Teenagers campaign to raise awareness of genocide

Image caption The Holocaust memorial in Berlin - but how many young people know about more recent genocides?

In the wake of the Holocaust, the United Nations declared genocide an international crime, but too few young people know about the genocides that have occurred since, say teenage campaigners.

A group from Hampton School visited the House of Commons as part of their efforts to raise awareness. Year 11 student James was with them. This is his report.

The worst crime humans can commit has its own word: "genocide". The term was coined 67 years ago and this year the UN declared December 9 the day to remember victims around the world.

Modern genocides

Yet how many young people in the UK have any knowledge of the genocides that have occurred since the Holocaust? Students from a group of 15 schools, including Hampton, have been investigating.

They asked more than 800 11- to 16-year-olds how much they knew about genocides other than the Holocaust.

  • 81% could not name any modern genocides.
  • Only 13% know about the Rwandan genocide
  • 5% were aware of atrocities in Bosnia and Cambodia
  • 2% knew about the Darfur killings.

But 78% agreed they would benefit from more information about genocide: a huge motivation for the group.

Representatives went to the House of Commons on December 7 to discuss how to increase genocide awareness with Sir Eric Pickles, UK Envoy on Post-Holocaust Issues.

Image copyright Hampton School
Image caption Hampton students attended a meeting about genocide awareness in the House of Commons

"We need to understand that within society we're all capable of injustice and hatred. The real success is finding a way to bring out the best in mankind, not dividing society even further," Sir Eric told the group.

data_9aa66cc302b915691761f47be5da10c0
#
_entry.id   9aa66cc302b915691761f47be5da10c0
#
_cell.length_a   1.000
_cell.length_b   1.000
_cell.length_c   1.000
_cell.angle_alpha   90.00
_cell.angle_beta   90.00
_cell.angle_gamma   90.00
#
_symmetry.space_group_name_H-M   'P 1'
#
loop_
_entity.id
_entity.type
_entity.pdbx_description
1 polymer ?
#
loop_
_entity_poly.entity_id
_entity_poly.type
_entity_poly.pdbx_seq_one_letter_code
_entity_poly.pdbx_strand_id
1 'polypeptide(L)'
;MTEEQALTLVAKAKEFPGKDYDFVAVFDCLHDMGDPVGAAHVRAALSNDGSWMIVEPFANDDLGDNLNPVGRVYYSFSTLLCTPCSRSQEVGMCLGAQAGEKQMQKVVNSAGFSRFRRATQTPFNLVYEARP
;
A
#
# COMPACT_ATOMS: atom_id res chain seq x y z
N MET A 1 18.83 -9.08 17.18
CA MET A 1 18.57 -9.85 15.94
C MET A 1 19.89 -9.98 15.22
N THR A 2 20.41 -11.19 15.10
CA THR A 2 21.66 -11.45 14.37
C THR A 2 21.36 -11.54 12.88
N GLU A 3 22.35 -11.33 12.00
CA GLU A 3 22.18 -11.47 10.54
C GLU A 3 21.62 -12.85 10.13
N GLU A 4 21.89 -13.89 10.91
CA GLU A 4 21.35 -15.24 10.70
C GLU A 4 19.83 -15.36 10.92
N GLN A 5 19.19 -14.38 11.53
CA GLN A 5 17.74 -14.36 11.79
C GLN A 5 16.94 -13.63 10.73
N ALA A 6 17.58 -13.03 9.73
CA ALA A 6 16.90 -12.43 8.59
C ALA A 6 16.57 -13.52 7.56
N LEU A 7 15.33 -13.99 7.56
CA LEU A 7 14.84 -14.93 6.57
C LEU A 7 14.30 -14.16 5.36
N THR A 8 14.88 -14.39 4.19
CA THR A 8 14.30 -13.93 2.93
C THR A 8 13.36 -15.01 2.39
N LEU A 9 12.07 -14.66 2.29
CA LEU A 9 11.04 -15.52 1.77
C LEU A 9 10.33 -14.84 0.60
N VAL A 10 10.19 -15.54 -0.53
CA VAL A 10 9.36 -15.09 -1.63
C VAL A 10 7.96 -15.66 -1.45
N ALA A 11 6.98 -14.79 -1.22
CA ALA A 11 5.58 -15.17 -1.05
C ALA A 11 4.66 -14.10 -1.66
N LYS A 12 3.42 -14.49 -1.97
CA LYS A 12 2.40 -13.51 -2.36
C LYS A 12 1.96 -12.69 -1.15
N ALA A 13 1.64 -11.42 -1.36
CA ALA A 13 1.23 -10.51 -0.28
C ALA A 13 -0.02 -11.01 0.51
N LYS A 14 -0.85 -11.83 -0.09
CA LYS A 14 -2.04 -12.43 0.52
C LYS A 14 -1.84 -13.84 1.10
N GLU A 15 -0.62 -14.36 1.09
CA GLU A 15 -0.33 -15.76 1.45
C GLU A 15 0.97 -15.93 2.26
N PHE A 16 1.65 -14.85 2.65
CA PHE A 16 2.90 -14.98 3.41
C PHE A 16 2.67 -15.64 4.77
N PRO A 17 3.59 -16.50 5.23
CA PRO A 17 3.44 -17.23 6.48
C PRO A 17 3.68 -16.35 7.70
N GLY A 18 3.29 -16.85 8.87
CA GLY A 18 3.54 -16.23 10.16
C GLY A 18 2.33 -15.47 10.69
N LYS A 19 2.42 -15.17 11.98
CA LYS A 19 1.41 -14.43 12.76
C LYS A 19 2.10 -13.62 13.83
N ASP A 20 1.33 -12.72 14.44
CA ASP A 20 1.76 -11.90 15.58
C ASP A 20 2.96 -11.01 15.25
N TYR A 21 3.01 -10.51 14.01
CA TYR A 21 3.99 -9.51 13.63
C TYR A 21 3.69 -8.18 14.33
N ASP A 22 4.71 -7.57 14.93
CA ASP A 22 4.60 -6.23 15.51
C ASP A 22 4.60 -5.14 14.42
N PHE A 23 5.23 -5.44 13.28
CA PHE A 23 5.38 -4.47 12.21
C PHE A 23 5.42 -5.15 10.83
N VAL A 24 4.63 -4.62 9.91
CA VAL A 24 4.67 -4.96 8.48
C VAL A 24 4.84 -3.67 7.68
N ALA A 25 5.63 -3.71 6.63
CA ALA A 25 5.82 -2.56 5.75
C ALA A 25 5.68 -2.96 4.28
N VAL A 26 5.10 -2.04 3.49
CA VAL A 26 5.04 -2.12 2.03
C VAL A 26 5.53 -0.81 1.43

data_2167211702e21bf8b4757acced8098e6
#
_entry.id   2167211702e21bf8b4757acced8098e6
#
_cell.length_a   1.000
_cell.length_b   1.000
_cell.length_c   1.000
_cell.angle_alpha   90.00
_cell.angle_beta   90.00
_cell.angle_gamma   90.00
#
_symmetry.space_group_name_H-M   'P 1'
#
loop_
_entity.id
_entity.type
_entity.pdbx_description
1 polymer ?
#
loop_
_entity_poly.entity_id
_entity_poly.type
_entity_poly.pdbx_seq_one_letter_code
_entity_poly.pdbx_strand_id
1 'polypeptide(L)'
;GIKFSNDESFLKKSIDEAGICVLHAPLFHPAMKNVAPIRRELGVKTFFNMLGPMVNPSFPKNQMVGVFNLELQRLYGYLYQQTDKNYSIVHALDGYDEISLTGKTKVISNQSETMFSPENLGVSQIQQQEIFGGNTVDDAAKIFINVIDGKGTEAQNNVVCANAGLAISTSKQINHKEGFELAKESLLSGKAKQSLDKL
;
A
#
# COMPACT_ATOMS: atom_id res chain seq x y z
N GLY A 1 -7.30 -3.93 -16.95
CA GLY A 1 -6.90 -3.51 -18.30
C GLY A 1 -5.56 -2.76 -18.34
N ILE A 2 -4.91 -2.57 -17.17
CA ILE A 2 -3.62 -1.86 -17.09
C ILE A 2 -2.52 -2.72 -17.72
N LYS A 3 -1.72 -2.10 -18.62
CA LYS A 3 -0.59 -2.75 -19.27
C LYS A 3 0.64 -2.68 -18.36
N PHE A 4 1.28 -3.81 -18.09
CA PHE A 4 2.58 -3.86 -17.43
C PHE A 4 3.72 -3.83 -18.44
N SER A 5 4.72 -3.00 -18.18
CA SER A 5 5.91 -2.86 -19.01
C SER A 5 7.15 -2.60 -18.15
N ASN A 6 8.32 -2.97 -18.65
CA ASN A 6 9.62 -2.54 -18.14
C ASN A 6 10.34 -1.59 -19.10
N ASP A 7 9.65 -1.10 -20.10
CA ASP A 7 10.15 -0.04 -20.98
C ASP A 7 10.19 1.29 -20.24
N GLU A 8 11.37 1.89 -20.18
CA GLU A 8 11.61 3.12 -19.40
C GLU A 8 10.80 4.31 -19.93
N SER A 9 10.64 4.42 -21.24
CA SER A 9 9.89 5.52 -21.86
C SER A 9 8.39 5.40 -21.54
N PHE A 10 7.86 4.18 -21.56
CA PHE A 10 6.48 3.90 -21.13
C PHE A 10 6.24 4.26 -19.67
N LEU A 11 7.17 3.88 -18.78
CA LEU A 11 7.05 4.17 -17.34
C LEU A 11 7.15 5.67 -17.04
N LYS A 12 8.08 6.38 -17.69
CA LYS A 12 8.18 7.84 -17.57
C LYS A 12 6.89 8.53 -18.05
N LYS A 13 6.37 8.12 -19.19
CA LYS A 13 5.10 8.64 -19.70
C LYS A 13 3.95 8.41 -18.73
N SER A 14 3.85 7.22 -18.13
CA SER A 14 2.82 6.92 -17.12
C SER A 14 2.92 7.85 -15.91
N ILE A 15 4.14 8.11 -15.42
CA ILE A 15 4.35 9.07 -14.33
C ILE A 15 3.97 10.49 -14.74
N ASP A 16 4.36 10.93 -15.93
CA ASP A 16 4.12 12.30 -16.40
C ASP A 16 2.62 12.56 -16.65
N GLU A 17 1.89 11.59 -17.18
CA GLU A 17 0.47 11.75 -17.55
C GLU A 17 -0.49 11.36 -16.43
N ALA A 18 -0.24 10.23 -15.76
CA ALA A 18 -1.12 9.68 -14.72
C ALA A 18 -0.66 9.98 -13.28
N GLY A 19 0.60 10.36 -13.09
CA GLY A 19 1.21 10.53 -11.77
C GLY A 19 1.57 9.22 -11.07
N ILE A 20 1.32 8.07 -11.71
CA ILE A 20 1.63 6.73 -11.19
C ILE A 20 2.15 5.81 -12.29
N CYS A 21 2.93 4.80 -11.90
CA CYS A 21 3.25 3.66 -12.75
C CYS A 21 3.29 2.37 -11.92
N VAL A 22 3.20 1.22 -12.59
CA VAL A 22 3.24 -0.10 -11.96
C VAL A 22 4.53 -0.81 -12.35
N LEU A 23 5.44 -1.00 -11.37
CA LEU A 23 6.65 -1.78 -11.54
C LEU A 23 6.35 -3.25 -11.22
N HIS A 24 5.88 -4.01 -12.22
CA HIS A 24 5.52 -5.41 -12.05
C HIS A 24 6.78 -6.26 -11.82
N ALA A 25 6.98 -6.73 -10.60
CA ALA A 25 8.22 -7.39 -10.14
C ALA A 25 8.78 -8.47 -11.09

Olivia Marks-Woldman, chief Executive of the Holocaust Memorial Day Trust, congratulated the students for their "important survey of young people's awareness of genocide", as they had "refused to stand by and are determined to raise awareness of genocide".

The students also met Eric Murangwa, survivor of the Rwandan genocide and founder of Survivors Tribune, which works to bring survivors' voices into classrooms.

He maintains "education and awareness are the most powerful weapons that we can use to change the world... the education of genocide in UK schools is not an option but a priority."

'Never again'

Dr Waqar Azmi, chairman of Remembering Srebrenica, which commemorates the 1995 massacre of Muslims in Bosnia, said it was important to raise awareness of other genocides.

"It is vital our young people learn the lessons from genocide so they can lead the challenge against hatred and intolerance, whilst helping to create a better, safer, more cohesive society."

Other schools in the project include Acklam Grange, Middlesbrough, where students said they wanted to "break down the barriers of genocide".

At Sandbach High School in Cheshire pupils said their aim was to "open young people's eyes towards an issue too many are blind to."

Students at St Clement's High School, King's Lynn, hoped a survivor would visit to raise awareness.

At the Hermitage Academy, in Chester-le-Street, students hoped more knowledge could help prevent future genocides.

James, a year 13 student at Hampton School and a project leader, concluded: "I used to think that, after the Holocaust, 'Never Again' meant exactly that. It didn't. If we are to prevent future genocides we have to learn from the mistakes that we always seem to repeat."